Also, avoid twisting your torso. You should only be laterally flexing.
8. Kettlebell Swings
Kettlebell swings are often used as a full-body exercise or as part of a high-intensity interval training station. This dynamic kettlebell ab exercise is great at working your core through a partial range of motion. This means the muscles aren’t taken from a fully contracted to a fully stretched position but through a portion of their full range of motion.
How to Do Kettlebell Swings
- Stand with your legs shoulder-width apart, holding the kettlebell by the handle with both hands.
- Hinge at the hips as though you’re sitting on a chair, bringing the kettlebell through your legs as you do so.
- Drive your hips forward with force to swing the kettlebell up to around eye height.
- Allow the kettlebell to drop back down between your legs as you hinge at the hips again.
- Repeat these steps to create one continuous motion.
A common mistake many people make when doing kettlebell swings is swinging the kettlebell too high without properly controlling the weight. The kettlebell shouldn’t come close to your eyes or forehead, as this could cause you to injure yourself.
If you’re lifting the kettlebell above eye level, as you would in CrossFit training, make sure to bring it all the way overhead, away from the face, to prevent injuries.
9. Single-Arm Kettlebell Renegade Rows
This exercise is one of the best alternatives to ab wheel roll-outs as it works your anterior abdominals (the rectus abdominis and pyramidalis muscles that reside on the front of your torso) from top to bottom in a similar way and creates constant tension in the muscles. You can do it almost anywhere because you only need a kettlebell and yourself!
How to Do Single-Arm Kettlebell Renegade Row
- Get two relatively light kettlebells. Adopt a push-up position, with each hand holding the handle of each kettlebell (the bottom of the kettlebells should be firmly on the floor).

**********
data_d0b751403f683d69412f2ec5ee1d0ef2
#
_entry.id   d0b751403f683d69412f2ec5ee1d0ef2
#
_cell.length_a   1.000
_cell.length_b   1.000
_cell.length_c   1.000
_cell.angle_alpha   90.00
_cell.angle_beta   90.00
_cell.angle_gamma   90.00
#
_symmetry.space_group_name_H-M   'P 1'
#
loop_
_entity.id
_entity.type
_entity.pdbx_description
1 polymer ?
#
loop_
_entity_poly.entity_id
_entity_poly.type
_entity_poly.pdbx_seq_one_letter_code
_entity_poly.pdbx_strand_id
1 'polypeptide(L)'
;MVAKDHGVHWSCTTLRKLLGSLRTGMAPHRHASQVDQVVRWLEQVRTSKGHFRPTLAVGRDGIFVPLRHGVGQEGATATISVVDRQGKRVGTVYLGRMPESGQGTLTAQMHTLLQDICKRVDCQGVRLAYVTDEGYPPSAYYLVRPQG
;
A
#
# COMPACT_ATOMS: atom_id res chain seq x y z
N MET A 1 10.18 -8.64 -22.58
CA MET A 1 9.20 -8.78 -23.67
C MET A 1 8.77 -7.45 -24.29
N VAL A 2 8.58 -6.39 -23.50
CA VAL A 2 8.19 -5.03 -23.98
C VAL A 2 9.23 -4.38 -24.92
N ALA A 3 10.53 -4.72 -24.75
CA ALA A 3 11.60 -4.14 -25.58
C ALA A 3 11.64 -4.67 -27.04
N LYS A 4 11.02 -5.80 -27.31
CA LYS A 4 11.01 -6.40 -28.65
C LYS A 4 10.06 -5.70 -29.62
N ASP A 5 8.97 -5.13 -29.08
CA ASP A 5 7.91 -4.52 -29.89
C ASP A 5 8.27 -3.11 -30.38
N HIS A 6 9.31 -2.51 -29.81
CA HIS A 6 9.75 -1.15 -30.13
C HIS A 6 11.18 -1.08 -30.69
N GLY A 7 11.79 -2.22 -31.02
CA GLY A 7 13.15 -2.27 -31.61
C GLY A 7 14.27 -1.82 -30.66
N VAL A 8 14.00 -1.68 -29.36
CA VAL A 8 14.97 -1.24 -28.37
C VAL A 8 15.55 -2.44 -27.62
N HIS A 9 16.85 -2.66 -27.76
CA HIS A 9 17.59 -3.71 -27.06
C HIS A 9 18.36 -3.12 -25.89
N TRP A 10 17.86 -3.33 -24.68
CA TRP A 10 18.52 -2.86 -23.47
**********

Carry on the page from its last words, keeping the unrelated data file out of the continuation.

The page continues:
- Lift one kettlebell off the ground in a rowing motion before placing it back on the ground.
- Repeat with the opposite arm.
- Continue alternating between each arm until you reach your desired rep number.
Ensure you use a light kettlebell for this exercise unless you’re an advanced trainer with great core strength. It’s a challenging exercise that’s easy to get wrong if you’re not careful!
10. Kneeling Wood Chops
Kneeling wood chops are a great exercise to target your obliques, which run down the sides of your torso. They emulate the action of chopping wood with an axe, hence the name ‘wood chops.’
How to Do Kneeling Wood Chops
- Kneel on the floor with your shins touching the ground. Keep your torso upright and hold the kettlebell with both hands by the side of your left hip.
- Lift the kettlebell diagonally across your body to your upper right-hand side.
- Carefully return the kettlebell back to your left hip and repeat. Perform your desired number of reps before moving on to the other side and repeating.
Make sure to keep your hips neutral and squared. Avoid twisting your torso from side to side, as this will take the emphasis away from your obliques and place it on your lower back, making the exercise less effective.
Have a landmine attachment available and want to add more variety to your core workouts? We have a list of the best landmine core exercises.
Sample Kettlebell Core Workout
You can use an endless combination of exercises to create a kettlebell core workout. Here are some examples of how you can use the best kettlebell ab exercises in a workout.
Kettlebell Ab Workout for Strength and Hypertrophy
The following program focuses on improving your strength and stimulating muscle growth in your core. This routine would be great to add to the end of your upper body or full-body strength training workouts to maximize your overall muscle growth.
- Kettlebell single-leg deadlifts – 4 sets of 10 reps on each leg
- Weighted sit-ups – 4 sets of 12 reps
- Kettlebell renegade rows – 3 sets of 6 reps on each side
- Kettlebell wood chops – 3 sets of 10 reps
Dynamic Kettlebell Ab Workout
The kettlebell core workout below focuses more on dynamic exercises to improve your stability and balance. You can add this workout to the end of a strength training or cardio workout or use it as a higher-impact kettlebell ab workout on its own.
- Kettlebell swings – 4 sets of 15, 60% of 1RM
- Figure 8s – 3 sets of 10 reps, 70% of 1RM
- Kettlebell marches – 4 sets of 20 (10 each leg), 80% of 1RM
- Kettlebell side bends – 3 sets of 12 on each side, 75% of 1RM
There are many great kettlebell apps with a variety of sample workouts for you to follow if you want additional options.
Our Recommended Kettlebells
1. Rogue e-Coat Kettlebell – Best Overall